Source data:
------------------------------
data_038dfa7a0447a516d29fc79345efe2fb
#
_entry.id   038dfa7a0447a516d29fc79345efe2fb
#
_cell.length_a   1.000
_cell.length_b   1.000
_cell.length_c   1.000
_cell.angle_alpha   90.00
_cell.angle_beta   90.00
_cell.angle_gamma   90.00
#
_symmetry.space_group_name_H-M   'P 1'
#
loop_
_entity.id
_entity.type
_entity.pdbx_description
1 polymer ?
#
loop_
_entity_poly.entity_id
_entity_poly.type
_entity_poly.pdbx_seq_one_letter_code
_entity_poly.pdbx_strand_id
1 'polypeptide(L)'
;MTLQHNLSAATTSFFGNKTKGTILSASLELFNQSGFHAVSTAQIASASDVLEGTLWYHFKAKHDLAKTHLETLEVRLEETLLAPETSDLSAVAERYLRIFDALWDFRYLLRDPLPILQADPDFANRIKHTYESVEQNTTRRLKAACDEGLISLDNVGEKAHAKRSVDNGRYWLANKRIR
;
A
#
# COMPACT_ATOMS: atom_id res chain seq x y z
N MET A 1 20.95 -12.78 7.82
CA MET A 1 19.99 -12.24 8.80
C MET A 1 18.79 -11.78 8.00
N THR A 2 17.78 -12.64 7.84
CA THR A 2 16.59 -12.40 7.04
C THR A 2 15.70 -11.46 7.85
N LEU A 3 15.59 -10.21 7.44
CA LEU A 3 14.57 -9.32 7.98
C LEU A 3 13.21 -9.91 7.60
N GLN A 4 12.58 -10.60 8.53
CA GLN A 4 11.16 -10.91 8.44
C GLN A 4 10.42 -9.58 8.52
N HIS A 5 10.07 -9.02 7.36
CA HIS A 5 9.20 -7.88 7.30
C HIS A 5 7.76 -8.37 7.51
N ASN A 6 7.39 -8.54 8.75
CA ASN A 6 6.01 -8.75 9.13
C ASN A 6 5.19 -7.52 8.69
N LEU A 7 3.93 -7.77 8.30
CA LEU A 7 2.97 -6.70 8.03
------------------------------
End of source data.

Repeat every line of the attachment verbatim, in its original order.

data_038dfa7a0447a516d29fc79345efe2fb
#
_entry.id   038dfa7a0447a516d29fc79345efe2fb
#
_cell.length_a   1.000
_cell.length_b   1.000
_cell.length_c   1.000
_cell.angle_alpha   90.00
_cell.angle_beta   90.00
_cell.angle_gamma   90.00
#
_symmetry.space_group_name_H-M   'P 1'
#
loop_
_entity.id
_entity.type
_entity.pdbx_description
1 polymer ?
#
loop_
_entity_poly.entity_id
_entity_poly.type
_entity_poly.pdbx_seq_one_letter_code
_entity_poly.pdbx_strand_id
1 'polypeptide(L)'
;MTLQHNLSAATTSFFGNKTKGTILSASLELFNQSGFHAVSTAQIASASDVLEGTLWYHFKAKHDLAKTHLETLEVRLEETLLAPETSDLSAVAERYLRIFDALWDFRYLLRDPLPILQADPDFANRIKHTYESVEQNTTRRLKAACDEGLISLDNVGEKAHAKRSVDNGRYWLANKRIR
;
A
#
# COMPACT_ATOMS: atom_id res chain seq x y z
N MET A 1 20.95 -12.78 7.82
CA MET A 1 19.99 -12.24 8.80
C MET A 1 18.79 -11.78 8.00
N THR A 2 17.78 -12.64 7.84
CA THR A 2 16.59 -12.40 7.04
C THR A 2 15.70 -11.46 7.85
N LEU A 3 15.59 -10.21 7.44
CA LEU A 3 14.57 -9.32 7.98
C LEU A 3 13.21 -9.91 7.60
N GLN A 4 12.58 -10.60 8.53
CA GLN A 4 11.16 -10.91 8.44
C GLN A 4 10.42 -9.58 8.52
N HIS A 5 10.07 -9.02 7.36
CA HIS A 5 9.20 -7.88 7.30
C HIS A 5 7.76 -8.37 7.51
N ASN A 6 7.39 -8.54 8.75
CA ASN A 6 6.01 -8.75 9.13
C ASN A 6 5.19 -7.52 8.69
N LEU A 7 3.93 -7.77 8.30
CA LEU A 7 2.97 -6.70 8.03